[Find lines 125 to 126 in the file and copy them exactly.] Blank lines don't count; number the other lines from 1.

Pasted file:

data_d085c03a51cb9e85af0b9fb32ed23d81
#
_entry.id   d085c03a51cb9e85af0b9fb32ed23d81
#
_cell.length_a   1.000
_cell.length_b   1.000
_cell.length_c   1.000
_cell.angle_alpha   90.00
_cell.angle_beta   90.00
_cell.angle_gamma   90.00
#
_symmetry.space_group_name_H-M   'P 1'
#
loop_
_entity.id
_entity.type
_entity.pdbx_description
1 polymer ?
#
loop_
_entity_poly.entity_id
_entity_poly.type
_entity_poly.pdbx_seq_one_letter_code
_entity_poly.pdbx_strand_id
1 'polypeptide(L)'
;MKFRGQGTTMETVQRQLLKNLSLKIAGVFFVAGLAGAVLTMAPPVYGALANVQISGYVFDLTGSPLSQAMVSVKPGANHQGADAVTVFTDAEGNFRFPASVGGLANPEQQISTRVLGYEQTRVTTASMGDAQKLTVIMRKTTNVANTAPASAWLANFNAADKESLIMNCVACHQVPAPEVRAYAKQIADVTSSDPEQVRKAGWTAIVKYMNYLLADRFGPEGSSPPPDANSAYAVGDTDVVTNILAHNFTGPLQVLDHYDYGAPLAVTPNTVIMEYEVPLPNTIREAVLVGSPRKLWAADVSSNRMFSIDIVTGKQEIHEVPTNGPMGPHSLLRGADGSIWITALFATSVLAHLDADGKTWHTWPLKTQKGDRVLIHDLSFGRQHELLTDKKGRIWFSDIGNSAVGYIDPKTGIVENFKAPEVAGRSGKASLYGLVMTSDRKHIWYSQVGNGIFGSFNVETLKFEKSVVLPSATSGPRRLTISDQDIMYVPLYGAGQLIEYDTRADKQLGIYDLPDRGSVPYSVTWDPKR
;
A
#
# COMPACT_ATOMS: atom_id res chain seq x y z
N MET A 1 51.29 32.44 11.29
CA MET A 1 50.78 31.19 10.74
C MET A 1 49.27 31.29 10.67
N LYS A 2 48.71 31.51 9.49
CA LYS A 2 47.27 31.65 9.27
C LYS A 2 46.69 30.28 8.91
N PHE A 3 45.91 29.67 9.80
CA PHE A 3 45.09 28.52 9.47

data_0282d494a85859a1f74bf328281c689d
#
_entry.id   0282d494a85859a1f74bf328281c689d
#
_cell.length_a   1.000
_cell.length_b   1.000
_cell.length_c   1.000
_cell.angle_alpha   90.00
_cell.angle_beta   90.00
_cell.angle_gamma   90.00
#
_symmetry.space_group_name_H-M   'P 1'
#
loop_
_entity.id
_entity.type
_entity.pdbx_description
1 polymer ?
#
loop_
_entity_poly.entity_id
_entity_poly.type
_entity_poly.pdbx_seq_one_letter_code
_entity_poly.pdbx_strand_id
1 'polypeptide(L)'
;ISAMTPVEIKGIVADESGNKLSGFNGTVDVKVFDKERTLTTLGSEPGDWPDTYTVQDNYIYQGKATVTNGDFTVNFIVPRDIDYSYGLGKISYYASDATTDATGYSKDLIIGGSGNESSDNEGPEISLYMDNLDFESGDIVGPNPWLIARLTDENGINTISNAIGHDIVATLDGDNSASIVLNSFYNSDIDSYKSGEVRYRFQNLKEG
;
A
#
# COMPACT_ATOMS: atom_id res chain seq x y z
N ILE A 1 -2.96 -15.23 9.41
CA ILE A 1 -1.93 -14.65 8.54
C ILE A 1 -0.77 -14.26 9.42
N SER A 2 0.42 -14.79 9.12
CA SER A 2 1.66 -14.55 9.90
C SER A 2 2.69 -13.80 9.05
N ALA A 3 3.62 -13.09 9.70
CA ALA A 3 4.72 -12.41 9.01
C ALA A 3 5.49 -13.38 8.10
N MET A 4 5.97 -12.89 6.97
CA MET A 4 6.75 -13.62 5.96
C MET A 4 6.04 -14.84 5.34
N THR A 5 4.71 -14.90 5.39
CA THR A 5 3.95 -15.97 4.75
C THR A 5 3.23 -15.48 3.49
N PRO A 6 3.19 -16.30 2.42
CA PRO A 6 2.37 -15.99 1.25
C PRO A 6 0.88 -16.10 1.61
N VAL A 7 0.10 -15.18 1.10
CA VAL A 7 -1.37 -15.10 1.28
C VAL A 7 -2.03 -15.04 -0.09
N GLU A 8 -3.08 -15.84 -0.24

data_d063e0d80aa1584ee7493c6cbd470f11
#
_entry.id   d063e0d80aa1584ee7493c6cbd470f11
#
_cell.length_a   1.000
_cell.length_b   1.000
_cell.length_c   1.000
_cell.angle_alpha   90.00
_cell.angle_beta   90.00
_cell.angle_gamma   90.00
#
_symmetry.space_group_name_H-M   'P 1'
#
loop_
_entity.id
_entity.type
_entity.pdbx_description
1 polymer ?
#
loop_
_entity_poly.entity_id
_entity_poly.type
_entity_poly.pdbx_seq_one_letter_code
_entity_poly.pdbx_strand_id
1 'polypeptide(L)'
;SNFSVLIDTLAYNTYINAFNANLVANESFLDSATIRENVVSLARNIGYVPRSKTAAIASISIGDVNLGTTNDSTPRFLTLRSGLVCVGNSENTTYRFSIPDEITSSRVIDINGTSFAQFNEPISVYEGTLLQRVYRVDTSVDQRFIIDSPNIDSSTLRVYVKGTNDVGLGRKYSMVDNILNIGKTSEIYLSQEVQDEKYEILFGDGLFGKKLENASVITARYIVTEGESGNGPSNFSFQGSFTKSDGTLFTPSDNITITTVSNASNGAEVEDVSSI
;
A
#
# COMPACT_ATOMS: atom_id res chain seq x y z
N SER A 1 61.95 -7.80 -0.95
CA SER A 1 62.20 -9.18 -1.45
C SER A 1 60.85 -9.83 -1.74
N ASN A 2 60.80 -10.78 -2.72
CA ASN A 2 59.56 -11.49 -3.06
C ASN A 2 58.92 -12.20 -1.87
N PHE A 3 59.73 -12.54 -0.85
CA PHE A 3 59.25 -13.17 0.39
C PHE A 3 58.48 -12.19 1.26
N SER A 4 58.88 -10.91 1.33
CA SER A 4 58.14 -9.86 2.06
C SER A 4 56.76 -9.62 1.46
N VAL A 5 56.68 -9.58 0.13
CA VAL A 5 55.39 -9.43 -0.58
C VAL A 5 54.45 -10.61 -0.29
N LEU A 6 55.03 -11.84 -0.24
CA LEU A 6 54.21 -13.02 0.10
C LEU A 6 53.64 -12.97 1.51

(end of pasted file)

CA ASN A 2 59.56 -11.49 -3.06
C ASN A 2 58.92 -12.20 -1.87